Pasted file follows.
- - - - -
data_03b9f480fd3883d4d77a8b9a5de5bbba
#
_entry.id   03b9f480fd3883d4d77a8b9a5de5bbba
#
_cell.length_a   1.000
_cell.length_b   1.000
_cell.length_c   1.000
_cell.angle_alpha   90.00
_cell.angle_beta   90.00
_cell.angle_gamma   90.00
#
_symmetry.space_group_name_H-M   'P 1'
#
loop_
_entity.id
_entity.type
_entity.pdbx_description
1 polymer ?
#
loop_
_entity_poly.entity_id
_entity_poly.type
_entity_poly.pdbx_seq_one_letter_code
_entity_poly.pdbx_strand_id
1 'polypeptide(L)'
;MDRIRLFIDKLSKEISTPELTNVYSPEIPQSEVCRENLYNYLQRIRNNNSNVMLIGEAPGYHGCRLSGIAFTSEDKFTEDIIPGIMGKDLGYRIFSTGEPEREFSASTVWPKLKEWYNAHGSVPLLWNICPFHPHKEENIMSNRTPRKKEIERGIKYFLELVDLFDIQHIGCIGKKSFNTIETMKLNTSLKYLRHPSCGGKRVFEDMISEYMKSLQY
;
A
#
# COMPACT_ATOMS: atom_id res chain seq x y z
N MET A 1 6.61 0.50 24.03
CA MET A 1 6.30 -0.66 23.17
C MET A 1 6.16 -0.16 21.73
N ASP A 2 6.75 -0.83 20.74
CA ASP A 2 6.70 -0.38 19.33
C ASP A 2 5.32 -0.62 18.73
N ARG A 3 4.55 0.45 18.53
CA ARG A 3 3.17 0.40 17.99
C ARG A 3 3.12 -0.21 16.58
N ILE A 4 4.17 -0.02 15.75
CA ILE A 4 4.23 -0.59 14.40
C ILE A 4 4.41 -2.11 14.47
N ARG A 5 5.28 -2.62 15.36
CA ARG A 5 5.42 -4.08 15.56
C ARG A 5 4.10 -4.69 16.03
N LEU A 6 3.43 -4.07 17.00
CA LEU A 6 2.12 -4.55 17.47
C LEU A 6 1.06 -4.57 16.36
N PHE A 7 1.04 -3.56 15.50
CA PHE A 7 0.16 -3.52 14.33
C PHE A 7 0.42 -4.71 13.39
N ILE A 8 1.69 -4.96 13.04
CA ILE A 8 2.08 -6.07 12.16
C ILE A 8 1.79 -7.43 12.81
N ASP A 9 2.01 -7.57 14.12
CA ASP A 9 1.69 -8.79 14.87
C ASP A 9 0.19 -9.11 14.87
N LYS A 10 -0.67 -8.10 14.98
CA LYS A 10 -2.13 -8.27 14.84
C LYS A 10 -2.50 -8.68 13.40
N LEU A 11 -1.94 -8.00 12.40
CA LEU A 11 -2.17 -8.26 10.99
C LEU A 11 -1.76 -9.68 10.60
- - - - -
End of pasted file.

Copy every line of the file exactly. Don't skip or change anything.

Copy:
data_03b9f480fd3883d4d77a8b9a5de5bbba
#
_entry.id   03b9f480fd3883d4d77a8b9a5de5bbba
#
_cell.length_a   1.000
_cell.length_b   1.000
_cell.length_c   1.000
_cell.angle_alpha   90.00
_cell.angle_beta   90.00
_cell.angle_gamma   90.00
#
_symmetry.space_group_name_H-M   'P 1'
#
loop_
_entity.id
_entity.type
_entity.pdbx_description
1 polymer ?
#
loop_
_entity_poly.entity_id
_entity_poly.type
_entity_poly.pdbx_seq_one_letter_code
_entity_poly.pdbx_strand_id
1 'polypeptide(L)'
;MDRIRLFIDKLSKEISTPELTNVYSPEIPQSEVCRENLYNYLQRIRNNNSNVMLIGEAPGYHGCRLSGIAFTSEDKFTEDIIPGIMGKDLGYRIFSTGEPEREFSASTVWPKLKEWYNAHGSVPLLWNICPFHPHKEENIMSNRTPRKKEIERGIKYFLELVDLFDIQHIGCIGKKSFNTIETMKLNTSLKYLRHPSCGGKRVFEDMISEYMKSLQY
;
A
#
# COMPACT_ATOMS: atom_id res chain seq x y z
N MET A 1 6.61 0.50 24.03
CA MET A 1 6.30 -0.66 23.17
C MET A 1 6.16 -0.16 21.73
N ASP A 2 6.75 -0.83 20.74
CA ASP A 2 6.70 -0.38 19.33
C ASP A 2 5.32 -0.62 18.73
N ARG A 3 4.55 0.45 18.53
CA ARG A 3 3.17 0.40 17.99
C ARG A 3 3.12 -0.21 16.58
N ILE A 4 4.17 -0.02 15.75
CA ILE A 4 4.23 -0.59 14.40
C ILE A 4 4.41 -2.11 14.47
N ARG A 5 5.28 -2.62 15.36
CA ARG A 5 5.42 -4.08 15.56
C ARG A 5 4.10 -4.69 16.03
N LEU A 6 3.43 -4.07 17.00
CA LEU A 6 2.12 -4.55 17.47
C LEU A 6 1.06 -4.57 16.36
N PHE A 7 1.04 -3.56 15.50
CA PHE A 7 0.16 -3.52 14.33
C PHE A 7 0.42 -4.71 13.39
N ILE A 8 1.69 -4.96 13.04
CA ILE A 8 2.08 -6.07 12.16
C ILE A 8 1.79 -7.43 12.81
N ASP A 9 2.01 -7.57 14.12
CA ASP A 9 1.69 -8.79 14.87
C ASP A 9 0.19 -9.11 14.87
N LYS A 10 -0.67 -8.10 14.98
CA LYS A 10 -2.13 -8.27 14.84
C LYS A 10 -2.50 -8.68 13.40
N LEU A 11 -1.94 -8.00 12.40
CA LEU A 11 -2.17 -8.26 10.99
C LEU A 11 -1.76 -9.68 10.60